Share Your Truth So Others Can Share Theirs
By: Allison Kugel
“You have been assigned this mountain so that you can show others it can be moved.” – Mel Robbins
Some of you may have read a recent article that ran in South Bay’s Neighbor titled, My Journey with Anxiety, written by yours truly. The article was an essay that featured an excerpt of my book, Journaling Fame: A memoir of a Life Unhinged and on the Record. In the article, I chronicle a time in my life, during the summer of 2012, when I suffered from especially severe bouts of anxiety and panic attacks. Since touring with my book, doing press and speaking engagements, I transformed into an advocate for mental health as I learned some of the statistics surrounding anxiety disorders.
For example, I was shocked to learn that 40 million Americans have experienced (or will experience) some form of anxiety disorder in their lifetime. My initial shock at that statistic was largely due to the fact that for so many years I had felt alone with this disorder, and I carried some degree of shame. After my book was released, I became fearless about sharing my experiences with anxiety and panic. Once I put my story out into the world, the shame and embarrassment seemed to dissolve as if by magic.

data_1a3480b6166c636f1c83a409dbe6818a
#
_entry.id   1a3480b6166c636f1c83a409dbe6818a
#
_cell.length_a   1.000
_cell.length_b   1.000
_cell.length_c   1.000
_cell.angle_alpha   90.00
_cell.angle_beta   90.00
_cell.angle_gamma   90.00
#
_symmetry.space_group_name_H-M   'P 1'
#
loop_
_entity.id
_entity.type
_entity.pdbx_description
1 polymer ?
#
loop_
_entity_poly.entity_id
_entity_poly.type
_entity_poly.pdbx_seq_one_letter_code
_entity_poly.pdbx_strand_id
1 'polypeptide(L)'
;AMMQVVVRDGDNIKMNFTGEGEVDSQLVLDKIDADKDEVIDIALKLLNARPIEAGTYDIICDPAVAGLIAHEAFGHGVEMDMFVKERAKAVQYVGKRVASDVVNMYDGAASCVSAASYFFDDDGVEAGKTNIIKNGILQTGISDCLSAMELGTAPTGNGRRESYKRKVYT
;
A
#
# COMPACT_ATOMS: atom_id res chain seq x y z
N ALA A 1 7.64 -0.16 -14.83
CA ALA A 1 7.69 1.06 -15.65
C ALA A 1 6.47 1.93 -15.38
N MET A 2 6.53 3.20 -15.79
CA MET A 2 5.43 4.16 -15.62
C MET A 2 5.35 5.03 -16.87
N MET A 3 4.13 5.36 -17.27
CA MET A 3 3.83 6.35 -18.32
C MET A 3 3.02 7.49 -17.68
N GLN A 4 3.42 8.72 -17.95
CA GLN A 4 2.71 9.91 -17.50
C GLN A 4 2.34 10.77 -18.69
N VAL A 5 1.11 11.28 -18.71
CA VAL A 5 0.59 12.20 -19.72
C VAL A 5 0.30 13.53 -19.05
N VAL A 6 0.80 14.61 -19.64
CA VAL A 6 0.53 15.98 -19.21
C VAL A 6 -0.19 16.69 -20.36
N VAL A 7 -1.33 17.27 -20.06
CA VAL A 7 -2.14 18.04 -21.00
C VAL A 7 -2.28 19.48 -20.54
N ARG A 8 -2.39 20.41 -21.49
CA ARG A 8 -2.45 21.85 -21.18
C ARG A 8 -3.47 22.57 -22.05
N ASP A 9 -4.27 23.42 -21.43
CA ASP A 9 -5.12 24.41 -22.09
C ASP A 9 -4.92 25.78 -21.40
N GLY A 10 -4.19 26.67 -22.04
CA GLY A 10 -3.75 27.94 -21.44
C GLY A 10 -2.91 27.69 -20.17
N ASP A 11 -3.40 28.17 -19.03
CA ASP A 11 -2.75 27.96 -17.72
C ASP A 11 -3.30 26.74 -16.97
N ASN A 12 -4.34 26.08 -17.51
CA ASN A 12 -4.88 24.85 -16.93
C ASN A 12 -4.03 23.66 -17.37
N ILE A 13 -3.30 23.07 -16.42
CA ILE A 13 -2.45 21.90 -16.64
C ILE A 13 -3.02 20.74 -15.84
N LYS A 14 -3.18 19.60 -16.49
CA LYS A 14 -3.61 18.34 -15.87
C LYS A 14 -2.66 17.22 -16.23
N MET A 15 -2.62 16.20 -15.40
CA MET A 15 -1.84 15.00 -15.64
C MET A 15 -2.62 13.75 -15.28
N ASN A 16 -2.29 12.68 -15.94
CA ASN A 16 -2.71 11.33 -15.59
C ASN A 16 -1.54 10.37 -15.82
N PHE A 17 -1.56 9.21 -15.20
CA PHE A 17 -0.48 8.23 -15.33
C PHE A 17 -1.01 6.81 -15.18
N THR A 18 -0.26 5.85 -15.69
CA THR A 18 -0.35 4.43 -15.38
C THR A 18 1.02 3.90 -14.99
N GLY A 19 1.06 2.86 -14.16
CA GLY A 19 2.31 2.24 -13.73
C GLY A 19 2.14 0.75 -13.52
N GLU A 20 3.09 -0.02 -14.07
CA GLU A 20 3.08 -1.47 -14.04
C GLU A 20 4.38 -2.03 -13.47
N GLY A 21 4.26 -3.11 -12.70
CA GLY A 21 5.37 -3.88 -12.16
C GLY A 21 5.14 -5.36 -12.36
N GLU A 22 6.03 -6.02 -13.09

I eventually healed from that acute bout of anxiety through a series of shifts I made in my life, including: talk therapy, spiritual studies, writing, speaking, dietary changes, and so forth. We all need to be physically, emotionally and spiritually fortified in order to become and stay healthy. That includes our mental health.
As I revealed my truth to friends, acquaintances, family members and countless strangers, the most amazing thing happened. People began to direct message me on social media, call or email me to thank me for sharing my story. They also confessed their own experience with anxiety, phobias, depression and panic attacks. It made me glad to know that my book and my story helped people, but I never could have imagined that people I thought I knew were telling me these stories. You really never know what someone is going through in their inner world.
After my article, My Journey with Anxiety ran in South Bay’s Neighbor (for some of you, it may be in this issue you are holding in your hands) one by one, a few co-workers came over to my desk, and as if to say, “This is just between you and me, because you get it,” shared their own experiences with severe anxiety and panic attacks.
What I have come to realize is that by sharing my truth, I gave permission for others to share theirs. The unspoken conspiracy of silence is then broken. People feel safe to share their most intimate and sometimes painful life experiences with you when they see that you have shared your own.
When you share your truth, you give, both, yourself and others such a wonderful gift. You not only liberate yourself; you liberate other people to feel safe sharing their truth.